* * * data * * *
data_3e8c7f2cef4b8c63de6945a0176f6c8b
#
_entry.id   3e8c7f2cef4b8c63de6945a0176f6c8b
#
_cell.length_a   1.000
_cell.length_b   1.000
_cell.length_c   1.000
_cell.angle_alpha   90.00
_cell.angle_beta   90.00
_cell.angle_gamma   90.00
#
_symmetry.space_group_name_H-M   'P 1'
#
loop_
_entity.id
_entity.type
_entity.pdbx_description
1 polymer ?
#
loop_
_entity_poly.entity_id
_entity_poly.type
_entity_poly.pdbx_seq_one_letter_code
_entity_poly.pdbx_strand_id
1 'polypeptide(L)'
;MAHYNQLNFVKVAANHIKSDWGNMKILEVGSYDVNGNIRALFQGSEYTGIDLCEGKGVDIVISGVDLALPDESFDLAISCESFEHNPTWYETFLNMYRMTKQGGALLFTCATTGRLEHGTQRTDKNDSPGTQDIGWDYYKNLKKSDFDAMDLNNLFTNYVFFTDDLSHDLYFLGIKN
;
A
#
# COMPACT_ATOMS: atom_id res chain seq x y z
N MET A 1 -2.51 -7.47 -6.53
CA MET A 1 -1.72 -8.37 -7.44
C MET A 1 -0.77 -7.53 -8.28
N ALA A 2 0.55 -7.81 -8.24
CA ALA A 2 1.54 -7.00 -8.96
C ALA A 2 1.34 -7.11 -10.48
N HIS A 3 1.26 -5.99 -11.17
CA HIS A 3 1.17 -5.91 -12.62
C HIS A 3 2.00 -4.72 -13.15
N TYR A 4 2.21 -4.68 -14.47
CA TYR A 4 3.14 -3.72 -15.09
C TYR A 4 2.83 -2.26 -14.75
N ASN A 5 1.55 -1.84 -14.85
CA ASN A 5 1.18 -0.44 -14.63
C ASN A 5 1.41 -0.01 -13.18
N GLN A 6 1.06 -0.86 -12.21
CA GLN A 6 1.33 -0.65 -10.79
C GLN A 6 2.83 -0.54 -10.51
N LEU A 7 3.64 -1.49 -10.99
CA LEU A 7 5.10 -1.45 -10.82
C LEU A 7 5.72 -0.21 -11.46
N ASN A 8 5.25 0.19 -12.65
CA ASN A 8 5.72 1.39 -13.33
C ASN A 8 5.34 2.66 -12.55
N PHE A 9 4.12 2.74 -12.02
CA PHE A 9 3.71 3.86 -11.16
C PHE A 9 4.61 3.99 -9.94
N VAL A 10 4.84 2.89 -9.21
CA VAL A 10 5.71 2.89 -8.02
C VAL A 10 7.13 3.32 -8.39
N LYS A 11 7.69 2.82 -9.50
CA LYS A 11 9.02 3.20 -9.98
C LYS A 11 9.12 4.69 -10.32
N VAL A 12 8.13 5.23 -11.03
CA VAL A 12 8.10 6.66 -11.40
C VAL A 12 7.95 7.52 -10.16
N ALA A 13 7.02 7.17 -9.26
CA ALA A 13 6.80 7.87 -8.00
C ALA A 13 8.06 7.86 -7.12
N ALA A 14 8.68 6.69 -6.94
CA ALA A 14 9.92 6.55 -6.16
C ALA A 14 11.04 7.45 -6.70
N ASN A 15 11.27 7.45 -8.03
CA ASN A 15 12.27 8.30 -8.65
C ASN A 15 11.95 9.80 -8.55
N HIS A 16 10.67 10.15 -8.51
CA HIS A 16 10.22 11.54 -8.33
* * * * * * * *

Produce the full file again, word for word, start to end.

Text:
data_3e8c7f2cef4b8c63de6945a0176f6c8b
#
_entry.id   3e8c7f2cef4b8c63de6945a0176f6c8b
#
_cell.length_a   1.000
_cell.length_b   1.000
_cell.length_c   1.000
_cell.angle_alpha   90.00
_cell.angle_beta   90.00
_cell.angle_gamma   90.00
#
_symmetry.space_group_name_H-M   'P 1'
#
loop_
_entity.id
_entity.type
_entity.pdbx_description
1 polymer ?
#
loop_
_entity_poly.entity_id
_entity_poly.type
_entity_poly.pdbx_seq_one_letter_code
_entity_poly.pdbx_strand_id
1 'polypeptide(L)'
;MAHYNQLNFVKVAANHIKSDWGNMKILEVGSYDVNGNIRALFQGSEYTGIDLCEGKGVDIVISGVDLALPDESFDLAISCESFEHNPTWYETFLNMYRMTKQGGALLFTCATTGRLEHGTQRTDKNDSPGTQDIGWDYYKNLKKSDFDAMDLNNLFTNYVFFTDDLSHDLYFLGIKN
;
A
#
# COMPACT_ATOMS: atom_id res chain seq x y z
N MET A 1 -2.51 -7.47 -6.53
CA MET A 1 -1.72 -8.37 -7.44
C MET A 1 -0.77 -7.53 -8.28
N ALA A 2 0.55 -7.81 -8.24
CA ALA A 2 1.54 -7.00 -8.96
C ALA A 2 1.34 -7.11 -10.48
N HIS A 3 1.26 -5.99 -11.17
CA HIS A 3 1.17 -5.91 -12.62
C HIS A 3 2.00 -4.72 -13.15
N TYR A 4 2.21 -4.68 -14.47
CA TYR A 4 3.14 -3.72 -15.09
C TYR A 4 2.83 -2.26 -14.75
N ASN A 5 1.55 -1.84 -14.85
CA ASN A 5 1.18 -0.44 -14.63
C ASN A 5 1.41 -0.01 -13.18
N GLN A 6 1.06 -0.86 -12.21
CA GLN A 6 1.33 -0.65 -10.79
C GLN A 6 2.83 -0.54 -10.51
N LEU A 7 3.64 -1.49 -10.99
CA LEU A 7 5.10 -1.45 -10.82
C LEU A 7 5.72 -0.21 -11.46
N ASN A 8 5.25 0.19 -12.65
CA ASN A 8 5.72 1.39 -13.33
C ASN A 8 5.34 2.66 -12.55
N PHE A 9 4.12 2.74 -12.02
CA PHE A 9 3.71 3.86 -11.16
C PHE A 9 4.61 3.99 -9.94
N VAL A 10 4.84 2.89 -9.21
CA VAL A 10 5.71 2.89 -8.02
C VAL A 10 7.13 3.32 -8.39
N LYS A 11 7.69 2.82 -9.50
CA LYS A 11 9.02 3.20 -9.98
C LYS A 11 9.12 4.69 -10.32
N VAL A 12 8.13 5.23 -11.03
CA VAL A 12 8.10 6.66 -11.40
C VAL A 12 7.95 7.52 -10.16
N ALA A 13 7.02 7.17 -9.26
CA ALA A 13 6.80 7.87 -8.00
C ALA A 13 8.06 7.86 -7.12
N ALA A 14 8.68 6.69 -6.94
CA ALA A 14 9.92 6.55 -6.16
C ALA A 14 11.04 7.45 -6.70
N ASN A 15 11.27 7.45 -8.03
CA ASN A 15 12.27 8.30 -8.65
C ASN A 15 11.95 9.80 -8.55
N HIS A 16 10.67 10.15 -8.51
CA HIS A 16 10.22 11.54 -8.33